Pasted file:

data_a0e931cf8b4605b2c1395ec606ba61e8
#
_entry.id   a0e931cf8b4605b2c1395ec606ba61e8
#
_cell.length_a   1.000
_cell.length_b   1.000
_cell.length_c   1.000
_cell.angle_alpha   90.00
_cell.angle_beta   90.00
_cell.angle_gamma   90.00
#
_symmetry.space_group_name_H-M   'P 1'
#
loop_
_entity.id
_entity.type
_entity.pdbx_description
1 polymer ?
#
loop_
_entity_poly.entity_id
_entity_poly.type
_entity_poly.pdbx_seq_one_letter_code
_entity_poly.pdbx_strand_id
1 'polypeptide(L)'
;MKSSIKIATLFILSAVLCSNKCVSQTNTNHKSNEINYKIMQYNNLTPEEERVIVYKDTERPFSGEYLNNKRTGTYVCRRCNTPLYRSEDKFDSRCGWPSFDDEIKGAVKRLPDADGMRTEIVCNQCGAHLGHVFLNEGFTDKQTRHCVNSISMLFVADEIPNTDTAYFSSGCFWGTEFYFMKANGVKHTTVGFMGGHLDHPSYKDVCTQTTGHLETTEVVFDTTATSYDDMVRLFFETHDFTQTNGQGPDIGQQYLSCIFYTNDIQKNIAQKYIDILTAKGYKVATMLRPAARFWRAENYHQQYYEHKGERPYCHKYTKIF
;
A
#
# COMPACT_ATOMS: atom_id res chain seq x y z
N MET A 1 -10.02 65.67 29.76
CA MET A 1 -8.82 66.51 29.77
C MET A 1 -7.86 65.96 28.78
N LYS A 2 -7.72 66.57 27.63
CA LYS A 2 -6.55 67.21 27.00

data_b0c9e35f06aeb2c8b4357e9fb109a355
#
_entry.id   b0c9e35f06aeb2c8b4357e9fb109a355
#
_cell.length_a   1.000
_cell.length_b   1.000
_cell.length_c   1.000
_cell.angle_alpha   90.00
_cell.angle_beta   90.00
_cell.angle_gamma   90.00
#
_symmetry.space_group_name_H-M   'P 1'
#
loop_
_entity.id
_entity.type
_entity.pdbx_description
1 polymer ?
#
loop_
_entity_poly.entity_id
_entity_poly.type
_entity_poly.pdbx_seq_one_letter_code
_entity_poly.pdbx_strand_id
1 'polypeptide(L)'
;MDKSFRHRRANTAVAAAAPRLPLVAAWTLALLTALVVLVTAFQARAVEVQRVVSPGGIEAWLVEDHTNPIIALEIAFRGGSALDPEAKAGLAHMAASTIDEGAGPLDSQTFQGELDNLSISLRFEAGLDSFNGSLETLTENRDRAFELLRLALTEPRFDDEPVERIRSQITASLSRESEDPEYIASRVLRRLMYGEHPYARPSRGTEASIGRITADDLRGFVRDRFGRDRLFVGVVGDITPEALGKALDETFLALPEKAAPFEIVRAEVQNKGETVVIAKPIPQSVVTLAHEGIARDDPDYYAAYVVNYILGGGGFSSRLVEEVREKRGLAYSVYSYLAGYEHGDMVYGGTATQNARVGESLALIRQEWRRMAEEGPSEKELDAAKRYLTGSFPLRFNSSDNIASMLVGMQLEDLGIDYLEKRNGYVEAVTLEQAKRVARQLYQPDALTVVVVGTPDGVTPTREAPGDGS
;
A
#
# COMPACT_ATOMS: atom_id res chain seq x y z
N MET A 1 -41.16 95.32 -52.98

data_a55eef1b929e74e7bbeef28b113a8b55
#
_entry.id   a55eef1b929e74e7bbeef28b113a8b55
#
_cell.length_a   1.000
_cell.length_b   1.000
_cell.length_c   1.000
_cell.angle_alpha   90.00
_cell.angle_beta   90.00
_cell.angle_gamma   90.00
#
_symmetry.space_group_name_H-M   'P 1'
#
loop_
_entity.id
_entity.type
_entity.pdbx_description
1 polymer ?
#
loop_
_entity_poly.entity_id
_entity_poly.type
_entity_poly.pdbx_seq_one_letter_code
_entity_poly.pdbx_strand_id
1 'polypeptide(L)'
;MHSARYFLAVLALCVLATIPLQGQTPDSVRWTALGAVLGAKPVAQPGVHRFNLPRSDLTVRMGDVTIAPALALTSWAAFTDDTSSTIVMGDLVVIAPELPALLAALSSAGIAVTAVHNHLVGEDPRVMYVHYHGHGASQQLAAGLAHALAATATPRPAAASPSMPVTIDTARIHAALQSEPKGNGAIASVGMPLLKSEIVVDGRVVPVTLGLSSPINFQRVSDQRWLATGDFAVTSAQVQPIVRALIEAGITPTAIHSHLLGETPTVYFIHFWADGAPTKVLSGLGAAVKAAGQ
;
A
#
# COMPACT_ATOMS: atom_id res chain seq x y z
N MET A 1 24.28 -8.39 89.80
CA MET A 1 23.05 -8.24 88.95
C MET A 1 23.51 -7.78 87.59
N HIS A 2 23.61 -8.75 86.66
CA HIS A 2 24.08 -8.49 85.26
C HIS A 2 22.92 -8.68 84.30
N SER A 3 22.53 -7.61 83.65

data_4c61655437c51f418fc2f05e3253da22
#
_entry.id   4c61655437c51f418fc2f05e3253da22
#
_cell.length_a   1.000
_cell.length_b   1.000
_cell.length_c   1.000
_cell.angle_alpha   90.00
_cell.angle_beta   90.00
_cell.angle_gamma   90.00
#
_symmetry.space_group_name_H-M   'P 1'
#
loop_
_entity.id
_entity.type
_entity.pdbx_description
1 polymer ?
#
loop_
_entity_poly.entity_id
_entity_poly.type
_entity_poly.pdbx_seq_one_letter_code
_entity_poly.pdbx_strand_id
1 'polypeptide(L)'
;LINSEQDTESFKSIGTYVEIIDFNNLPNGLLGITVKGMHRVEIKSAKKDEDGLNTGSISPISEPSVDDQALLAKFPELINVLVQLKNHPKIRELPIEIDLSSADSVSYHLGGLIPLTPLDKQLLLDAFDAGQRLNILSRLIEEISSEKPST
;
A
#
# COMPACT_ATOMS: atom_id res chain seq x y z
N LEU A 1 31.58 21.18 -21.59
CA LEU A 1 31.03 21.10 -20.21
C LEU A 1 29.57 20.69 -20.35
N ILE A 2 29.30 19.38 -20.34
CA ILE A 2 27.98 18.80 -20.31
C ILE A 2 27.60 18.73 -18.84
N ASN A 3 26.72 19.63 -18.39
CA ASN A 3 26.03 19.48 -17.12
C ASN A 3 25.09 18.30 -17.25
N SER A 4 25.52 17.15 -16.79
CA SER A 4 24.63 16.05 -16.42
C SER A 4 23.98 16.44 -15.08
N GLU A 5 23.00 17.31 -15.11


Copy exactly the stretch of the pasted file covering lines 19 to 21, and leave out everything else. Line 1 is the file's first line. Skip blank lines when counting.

#
loop_
_entity_poly.entity_id